• Join over 1.2 million students every month
  • Accelerate your learning by 29%
  • Unlimited access from just £6.99 per month

Look at the effect exercise has on pulse rate and respiration rates.

Extracts from this document...


Biology coursework Introduction For my investigation I am going to look at the effect exercise on pulse rate and respiration rates. For my investigation, I have decided to look at the effects of a running exercise. Before commencing the experiment safety measures need to be considered: * Suitable footwear - e.g. training shoes, these are to protect the feet and provide a non-slip environment on the steps. * Suitable clothing - e.g. shorts and t-shirt, these are to provide comfort At the time of the experiment I am ensuring the participant is fit and healthy and that warm up exercises are carried out prior exertion. In considering variations to the experiment walking and running will be compared over different intervals. Prediction From my scientific knowledge I predict that the rate of respiration will increase as a result of exercise. ...read more.


I will then measure my pulse rate and my resps aswell. I will wait till my pulse rate retreats back to its resting level; this is to keep it a fair test. When it is back to normal I will add another 15 seconds each time onto the last time and measure my pulse n resps. After continuing this process till I have walked for 120 seconds, I will do the same experiment but instead of walking I will run instead. To make sure that this is a fair test I will walk up and down 15 steps, this is so that I walk the same amount of distance. I will also wait till my pulse goes back down to its resting level this enables us to record accurate results for measuring the effects of exercise on pulse rate. ...read more.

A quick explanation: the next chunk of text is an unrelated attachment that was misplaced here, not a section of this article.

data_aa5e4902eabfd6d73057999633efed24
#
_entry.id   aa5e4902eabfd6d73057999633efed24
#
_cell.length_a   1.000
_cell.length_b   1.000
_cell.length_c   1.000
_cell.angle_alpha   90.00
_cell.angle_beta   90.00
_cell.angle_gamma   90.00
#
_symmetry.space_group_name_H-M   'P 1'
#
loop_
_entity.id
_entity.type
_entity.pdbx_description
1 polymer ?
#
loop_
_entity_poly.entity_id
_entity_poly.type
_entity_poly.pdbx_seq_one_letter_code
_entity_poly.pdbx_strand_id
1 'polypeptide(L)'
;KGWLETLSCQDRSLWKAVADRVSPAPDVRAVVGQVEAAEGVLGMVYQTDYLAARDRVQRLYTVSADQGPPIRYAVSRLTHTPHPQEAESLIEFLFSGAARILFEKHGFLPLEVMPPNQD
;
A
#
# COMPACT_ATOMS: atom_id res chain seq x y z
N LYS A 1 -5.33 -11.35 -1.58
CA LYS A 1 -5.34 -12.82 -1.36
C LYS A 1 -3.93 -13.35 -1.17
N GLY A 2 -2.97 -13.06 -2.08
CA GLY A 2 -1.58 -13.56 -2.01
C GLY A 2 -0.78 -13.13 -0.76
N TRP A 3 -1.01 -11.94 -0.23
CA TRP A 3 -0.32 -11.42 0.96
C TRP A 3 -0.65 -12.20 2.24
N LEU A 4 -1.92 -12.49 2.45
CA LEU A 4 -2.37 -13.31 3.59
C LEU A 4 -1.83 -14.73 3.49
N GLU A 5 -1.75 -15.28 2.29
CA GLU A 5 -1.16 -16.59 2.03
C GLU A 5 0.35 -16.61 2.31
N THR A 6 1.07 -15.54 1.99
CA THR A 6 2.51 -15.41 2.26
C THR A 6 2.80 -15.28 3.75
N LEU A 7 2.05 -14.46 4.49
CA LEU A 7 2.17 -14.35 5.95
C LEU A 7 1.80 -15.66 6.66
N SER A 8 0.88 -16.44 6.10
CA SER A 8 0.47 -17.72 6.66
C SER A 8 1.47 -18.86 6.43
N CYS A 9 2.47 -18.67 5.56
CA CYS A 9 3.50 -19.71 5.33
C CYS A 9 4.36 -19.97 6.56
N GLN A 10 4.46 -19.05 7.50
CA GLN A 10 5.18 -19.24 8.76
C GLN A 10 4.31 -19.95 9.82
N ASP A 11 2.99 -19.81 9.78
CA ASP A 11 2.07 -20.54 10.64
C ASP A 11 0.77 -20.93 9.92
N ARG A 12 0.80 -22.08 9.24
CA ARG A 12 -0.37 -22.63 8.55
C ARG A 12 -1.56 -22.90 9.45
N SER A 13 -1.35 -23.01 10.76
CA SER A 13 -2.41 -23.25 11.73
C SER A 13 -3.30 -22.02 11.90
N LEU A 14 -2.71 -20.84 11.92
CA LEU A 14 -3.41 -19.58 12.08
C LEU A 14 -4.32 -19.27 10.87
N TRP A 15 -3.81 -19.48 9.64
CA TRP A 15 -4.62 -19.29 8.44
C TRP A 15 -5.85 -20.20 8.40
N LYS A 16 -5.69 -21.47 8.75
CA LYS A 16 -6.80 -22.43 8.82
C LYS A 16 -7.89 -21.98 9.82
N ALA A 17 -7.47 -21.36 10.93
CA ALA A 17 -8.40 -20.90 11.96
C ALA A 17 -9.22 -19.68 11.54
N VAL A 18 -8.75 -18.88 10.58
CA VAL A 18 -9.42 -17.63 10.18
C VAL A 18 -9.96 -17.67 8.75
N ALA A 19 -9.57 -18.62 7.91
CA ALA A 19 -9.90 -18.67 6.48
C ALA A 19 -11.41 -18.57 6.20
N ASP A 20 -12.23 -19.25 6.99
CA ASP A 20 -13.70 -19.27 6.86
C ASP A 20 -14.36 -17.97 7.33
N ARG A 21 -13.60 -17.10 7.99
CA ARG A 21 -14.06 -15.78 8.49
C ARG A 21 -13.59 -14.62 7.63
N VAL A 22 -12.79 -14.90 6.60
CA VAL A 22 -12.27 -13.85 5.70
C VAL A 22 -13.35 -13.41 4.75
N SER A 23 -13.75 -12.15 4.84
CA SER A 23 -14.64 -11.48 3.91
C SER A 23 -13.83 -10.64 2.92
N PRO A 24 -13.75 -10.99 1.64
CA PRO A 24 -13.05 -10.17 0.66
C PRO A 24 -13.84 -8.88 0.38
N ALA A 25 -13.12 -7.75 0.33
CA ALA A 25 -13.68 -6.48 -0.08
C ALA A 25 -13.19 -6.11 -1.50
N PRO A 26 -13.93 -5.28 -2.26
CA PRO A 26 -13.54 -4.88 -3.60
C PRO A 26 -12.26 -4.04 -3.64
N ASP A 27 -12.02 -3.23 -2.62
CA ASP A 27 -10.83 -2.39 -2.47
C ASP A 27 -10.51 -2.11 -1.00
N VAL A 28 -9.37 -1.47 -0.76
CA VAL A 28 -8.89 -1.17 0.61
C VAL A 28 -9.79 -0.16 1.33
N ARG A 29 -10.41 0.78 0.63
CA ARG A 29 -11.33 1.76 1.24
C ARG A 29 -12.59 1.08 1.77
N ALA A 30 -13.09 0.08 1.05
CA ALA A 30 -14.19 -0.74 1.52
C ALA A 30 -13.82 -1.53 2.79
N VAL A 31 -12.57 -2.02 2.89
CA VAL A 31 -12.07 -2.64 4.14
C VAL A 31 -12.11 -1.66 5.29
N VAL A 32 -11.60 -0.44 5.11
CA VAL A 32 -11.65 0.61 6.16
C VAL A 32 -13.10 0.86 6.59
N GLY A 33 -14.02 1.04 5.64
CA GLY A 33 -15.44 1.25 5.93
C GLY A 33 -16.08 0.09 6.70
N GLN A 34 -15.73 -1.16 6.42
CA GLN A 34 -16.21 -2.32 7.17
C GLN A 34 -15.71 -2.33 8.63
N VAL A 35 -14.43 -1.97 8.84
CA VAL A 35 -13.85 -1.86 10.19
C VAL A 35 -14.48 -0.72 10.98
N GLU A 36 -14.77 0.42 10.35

Evaluation Although I believe that my experiment produced fairly valid results, I am not sure that my experiment was particularly accurate. For instance, I cannot be sure that the running and walking was done at the same rate throughout the experiment. Also, I am not sure that the 15-second intervals were kept exactly to this timing. If I were doing this experiment again I would have to look closely at the method of exercise I used. I think that exercising on a piece of equipment like a running machine would produce more accurate results because I would be able to guarantee that the exercise remained constant throughout this experiment. Finally, an actual 'pulse-meter' might have helped the experiment to be more accurate. This is simply strapped round the chest of the exercise and it measures your current heart rate. I believe that this would produce a more accurate heart rate and destroyed any necessity to have the 30-second breaks during the exercise. Matthew Fisher ...read more.

The above preview is unformatted text

This student written piece of work is one of many that can be found in our GCSE Humans as Organisms section.

Found what you're looking for?

  • Start learning 29% faster today
  • 150,000+ documents available
  • Just £6.99 a month

Not the one? Search for your essay title...
  • Join over 1.2 million students every month